Submission + - Popular OZ broadband site sued for forum comments

Stony Stevenson writes: Whirlpool, a popular community-run broadband discussion forum, is being sued by accounting software firm 2Clix Australia for alleged "injurious falsehood". The Statement of Claim submitted by 2Clix's legal representatives to the Supreme Court of Queensland, alleges "registered users recorded statements on the Defendant's website relating to the Plaintiff and its software product that are both false and malicious".

If the software company is successful in its claim, it could raise a nasty precedent for Australian website operators and their users. Pundits are are already speculating that if Whirlpool loses, it might mean the end of criticising companies' products and services online.
The Courts

Submission + - Whirlpool Founder Sued By Software Manufacturer

An anonymous reader writes: The founder of Whirlpool, an Australian forum for broadband and internet discussion, with nearly 190,000 registered users, is being sued by an accounting software company that had their software bagged out by users commenting on the forum. This type of litigation seems to happen a bit in the US, but it's all new for Australia. The papers were apparently served last night, and it's all over the media Down Under this morning. This looks as though it's going to be a huge bunfight that is going to have its every move covered by the media here. And the ramifications if Whirlpool lose this case are enormous for Australian internet users.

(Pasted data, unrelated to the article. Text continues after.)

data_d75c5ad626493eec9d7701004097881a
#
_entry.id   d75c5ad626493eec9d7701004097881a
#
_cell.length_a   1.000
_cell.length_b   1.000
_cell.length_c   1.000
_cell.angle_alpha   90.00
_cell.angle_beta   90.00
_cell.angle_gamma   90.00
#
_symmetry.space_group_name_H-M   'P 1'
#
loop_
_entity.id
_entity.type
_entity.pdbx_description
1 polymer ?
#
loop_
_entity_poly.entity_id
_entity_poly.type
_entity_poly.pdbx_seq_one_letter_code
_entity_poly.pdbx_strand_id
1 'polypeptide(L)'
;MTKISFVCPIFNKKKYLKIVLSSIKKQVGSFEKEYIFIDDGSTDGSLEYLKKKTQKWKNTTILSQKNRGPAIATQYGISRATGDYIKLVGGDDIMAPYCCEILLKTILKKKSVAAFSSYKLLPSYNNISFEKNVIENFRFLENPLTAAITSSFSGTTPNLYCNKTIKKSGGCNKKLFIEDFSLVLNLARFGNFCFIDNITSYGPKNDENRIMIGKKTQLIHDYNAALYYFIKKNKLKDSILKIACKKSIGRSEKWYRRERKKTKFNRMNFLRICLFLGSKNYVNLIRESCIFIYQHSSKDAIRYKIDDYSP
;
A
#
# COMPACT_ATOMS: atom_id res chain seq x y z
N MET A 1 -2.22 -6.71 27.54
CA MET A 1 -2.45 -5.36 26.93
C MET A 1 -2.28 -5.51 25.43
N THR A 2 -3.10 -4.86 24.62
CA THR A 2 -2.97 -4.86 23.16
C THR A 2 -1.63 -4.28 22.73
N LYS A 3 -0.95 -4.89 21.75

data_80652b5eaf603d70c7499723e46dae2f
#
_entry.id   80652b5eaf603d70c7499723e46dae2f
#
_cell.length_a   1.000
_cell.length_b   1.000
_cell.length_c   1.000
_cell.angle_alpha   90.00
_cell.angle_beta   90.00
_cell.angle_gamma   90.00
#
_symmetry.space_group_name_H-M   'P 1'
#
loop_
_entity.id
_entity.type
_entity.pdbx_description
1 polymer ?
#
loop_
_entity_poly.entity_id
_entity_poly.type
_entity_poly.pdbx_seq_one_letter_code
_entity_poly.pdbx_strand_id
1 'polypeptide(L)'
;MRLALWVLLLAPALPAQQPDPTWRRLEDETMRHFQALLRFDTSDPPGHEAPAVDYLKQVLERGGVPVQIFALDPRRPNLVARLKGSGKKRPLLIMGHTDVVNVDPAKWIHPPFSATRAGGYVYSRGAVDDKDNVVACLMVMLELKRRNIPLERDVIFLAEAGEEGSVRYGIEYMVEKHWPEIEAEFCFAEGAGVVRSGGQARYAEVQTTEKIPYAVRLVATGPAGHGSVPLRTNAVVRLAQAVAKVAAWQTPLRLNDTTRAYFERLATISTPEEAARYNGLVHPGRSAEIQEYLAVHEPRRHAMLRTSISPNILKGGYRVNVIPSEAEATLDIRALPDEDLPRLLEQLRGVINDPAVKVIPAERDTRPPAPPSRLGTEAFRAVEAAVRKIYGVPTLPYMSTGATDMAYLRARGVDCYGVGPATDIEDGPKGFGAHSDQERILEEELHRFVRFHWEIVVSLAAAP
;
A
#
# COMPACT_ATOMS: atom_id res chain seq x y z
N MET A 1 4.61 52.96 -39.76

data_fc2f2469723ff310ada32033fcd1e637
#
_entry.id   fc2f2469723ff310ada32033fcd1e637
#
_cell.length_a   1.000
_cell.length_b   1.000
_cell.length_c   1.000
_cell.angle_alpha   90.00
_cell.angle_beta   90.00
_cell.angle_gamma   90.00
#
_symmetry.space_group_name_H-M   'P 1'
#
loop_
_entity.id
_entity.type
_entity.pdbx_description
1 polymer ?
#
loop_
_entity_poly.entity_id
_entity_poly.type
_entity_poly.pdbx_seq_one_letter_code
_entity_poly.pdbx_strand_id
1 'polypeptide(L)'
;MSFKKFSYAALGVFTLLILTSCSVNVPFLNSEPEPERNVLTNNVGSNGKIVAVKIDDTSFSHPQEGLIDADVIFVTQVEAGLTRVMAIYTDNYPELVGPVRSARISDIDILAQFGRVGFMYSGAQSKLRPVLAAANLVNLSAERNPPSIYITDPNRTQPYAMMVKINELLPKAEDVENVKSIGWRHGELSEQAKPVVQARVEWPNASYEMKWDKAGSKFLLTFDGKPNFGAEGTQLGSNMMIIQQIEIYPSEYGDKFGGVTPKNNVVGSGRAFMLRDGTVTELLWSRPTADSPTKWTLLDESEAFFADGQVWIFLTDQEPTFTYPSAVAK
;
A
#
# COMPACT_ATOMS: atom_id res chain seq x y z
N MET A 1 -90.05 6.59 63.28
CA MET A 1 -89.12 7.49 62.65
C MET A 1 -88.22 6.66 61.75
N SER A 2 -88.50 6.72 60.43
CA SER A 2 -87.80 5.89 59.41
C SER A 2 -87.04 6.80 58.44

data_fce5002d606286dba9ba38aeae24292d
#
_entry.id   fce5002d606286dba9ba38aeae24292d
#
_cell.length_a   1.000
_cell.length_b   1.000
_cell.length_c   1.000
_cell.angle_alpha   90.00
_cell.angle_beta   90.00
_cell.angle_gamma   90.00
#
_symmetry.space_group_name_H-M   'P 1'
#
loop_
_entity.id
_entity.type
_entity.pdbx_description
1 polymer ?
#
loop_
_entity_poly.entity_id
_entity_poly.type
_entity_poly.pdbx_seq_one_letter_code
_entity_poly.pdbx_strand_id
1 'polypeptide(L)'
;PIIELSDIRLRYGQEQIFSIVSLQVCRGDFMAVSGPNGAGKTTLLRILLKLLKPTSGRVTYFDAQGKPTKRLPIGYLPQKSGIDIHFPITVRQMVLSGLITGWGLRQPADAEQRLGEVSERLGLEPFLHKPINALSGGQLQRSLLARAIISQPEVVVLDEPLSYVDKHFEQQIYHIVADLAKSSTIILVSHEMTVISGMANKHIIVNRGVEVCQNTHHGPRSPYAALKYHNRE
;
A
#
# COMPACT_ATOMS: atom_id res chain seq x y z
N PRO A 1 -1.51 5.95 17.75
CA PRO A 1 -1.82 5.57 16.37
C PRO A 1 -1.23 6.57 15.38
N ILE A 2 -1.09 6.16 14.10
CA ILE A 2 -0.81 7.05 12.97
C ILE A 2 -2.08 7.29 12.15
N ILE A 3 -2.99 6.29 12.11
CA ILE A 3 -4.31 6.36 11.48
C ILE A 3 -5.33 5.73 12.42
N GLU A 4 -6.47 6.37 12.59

Submission + - Broadband forum sued over user comments

weighn writes: "PC World (Australia) and The SMH report that "A software firm is suing a community website over comments published on its forum. 2Clix is suing the owner of the popular broadband community site Whirlpool, Simon Wright, for "injurious falsehood", asking for $AUS150,000 in damages and an injunction requiring Whirlpool to remove forum threads highly critical of 2Clix's accounting software.
Dale Clapperton, chairman of the online users lobby group Electronic Frontiers Australia, said 2Clix was using the law to silence its critics. Whirlpool users have begun donating money to the site to help Wright cover any legal costs."